• Newman, R., and C. Evans. “Archaeological Investigations at the Old Schools in Cambridge.” Proceedings of the Cambridge Antiquarian Society 100 (2011): 185–196.

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                                                                                                                                                                                  Detailed archaeological discussion of gradual development of this area from the 14th to the 20th centuries, shedding light on town-gown relations and the status of university buildings. Provides useful insights into the benefits of archaeological investigation for the history of universities.

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                                                                                                                                                                                  • Pantin, William A. “The Halls and Schools of Mediaeval Oxford: An Attempt at Reconstruction.” In Oxford Studies Presented to Daniel Callus. Oxford Historical Society, 31–100. Oxford Historical Society, New Series 16. Oxford: Clarendon, 1964.

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                                                                                                                                                                                    An example of analysis of buildings now vanished, using documentary and archaeological evidence.

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                                                                                                                                                                                    • Tyack, Geoffrey. Oxford: An Architectural Guide. Oxford: Oxford University Press, 1998.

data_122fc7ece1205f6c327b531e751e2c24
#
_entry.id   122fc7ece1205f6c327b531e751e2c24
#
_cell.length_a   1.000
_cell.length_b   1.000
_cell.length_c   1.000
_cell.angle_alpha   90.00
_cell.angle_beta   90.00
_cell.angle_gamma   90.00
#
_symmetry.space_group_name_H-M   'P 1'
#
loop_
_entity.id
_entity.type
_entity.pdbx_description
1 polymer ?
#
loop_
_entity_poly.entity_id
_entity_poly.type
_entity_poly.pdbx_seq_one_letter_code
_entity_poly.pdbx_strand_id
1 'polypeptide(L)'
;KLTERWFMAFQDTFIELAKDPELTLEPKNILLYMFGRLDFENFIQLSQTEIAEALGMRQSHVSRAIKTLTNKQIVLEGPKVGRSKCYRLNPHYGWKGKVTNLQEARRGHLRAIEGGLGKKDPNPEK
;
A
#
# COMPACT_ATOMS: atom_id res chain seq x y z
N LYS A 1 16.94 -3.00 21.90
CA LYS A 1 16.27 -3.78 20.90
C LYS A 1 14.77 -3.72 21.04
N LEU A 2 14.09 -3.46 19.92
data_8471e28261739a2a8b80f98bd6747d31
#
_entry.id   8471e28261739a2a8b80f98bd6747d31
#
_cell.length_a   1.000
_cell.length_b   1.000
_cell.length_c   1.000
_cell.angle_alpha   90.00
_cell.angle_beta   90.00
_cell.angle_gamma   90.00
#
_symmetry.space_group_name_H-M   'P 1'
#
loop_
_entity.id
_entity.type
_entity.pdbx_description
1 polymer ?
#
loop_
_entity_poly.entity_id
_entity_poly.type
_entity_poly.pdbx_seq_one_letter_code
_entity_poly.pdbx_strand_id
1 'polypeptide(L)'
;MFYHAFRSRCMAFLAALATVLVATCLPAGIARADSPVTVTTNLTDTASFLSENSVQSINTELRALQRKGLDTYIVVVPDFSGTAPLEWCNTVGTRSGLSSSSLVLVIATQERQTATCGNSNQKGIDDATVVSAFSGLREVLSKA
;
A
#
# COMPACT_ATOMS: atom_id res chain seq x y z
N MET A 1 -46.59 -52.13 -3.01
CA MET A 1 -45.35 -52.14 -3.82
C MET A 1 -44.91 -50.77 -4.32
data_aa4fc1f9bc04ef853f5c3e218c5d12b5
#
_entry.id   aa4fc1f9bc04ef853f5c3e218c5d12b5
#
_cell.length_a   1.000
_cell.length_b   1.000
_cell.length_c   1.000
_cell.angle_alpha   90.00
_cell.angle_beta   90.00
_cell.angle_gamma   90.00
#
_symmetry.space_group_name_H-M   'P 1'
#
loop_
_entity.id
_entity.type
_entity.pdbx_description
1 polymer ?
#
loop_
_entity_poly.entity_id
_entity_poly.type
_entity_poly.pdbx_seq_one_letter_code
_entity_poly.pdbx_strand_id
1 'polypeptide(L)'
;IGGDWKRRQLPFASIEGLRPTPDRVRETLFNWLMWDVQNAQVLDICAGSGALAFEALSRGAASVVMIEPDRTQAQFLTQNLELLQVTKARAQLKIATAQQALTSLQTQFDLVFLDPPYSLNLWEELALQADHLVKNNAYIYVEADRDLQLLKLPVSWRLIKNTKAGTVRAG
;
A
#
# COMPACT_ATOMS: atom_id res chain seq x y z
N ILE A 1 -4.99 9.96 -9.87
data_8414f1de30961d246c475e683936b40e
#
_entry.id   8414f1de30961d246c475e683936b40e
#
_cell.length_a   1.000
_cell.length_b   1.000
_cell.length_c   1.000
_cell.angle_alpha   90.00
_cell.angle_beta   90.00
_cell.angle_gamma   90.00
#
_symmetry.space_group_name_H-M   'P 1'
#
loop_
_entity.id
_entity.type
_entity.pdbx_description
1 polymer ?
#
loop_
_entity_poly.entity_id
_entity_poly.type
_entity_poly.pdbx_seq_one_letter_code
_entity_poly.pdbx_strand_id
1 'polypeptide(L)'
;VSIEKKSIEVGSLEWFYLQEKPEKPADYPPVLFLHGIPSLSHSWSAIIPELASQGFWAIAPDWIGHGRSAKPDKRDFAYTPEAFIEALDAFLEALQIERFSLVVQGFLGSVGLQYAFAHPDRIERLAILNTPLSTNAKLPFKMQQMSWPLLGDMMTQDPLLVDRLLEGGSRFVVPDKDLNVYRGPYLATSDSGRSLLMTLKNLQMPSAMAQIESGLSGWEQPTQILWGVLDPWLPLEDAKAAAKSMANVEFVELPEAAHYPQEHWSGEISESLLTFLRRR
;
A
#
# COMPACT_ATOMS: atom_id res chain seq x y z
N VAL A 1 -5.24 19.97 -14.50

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                                                                                                                                                                                      Perhaps the most useful reference work for the architectural history of Oxford, with many bibliographical indications for further research.

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                                                                                                                                                                                      • Walker, Simon and Munby, Julian. Building Accounts of All Souls College, 1438–1443. Oxford Historical Society, New Series 42. Oxford: Clarendon, 2010.

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                                                                                                                                                                                        Drawing on All Souls’ MS 401, an impressively complete set of accounts for the building of the college in its first five years. There is a comprehensive commentary and analysis of these accounts, and plans of the site. Provides an almost unique set of insights into the material foundation of a college.

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                                                                                                                                                                                        • Willis, Robert. The Architectural History of the University of Cambridge and of the Colleges of Cambridge and Eton. Edited by John Willis Clark. Cambridge, UK, and New York: Cambridge University Press, 1988.

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                                                                                                                                                                                          Useful reference work detailing the material history of the buildings of medieval Cambridge.

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                                                                                                                                                                                          Student Behavior and Misbehavior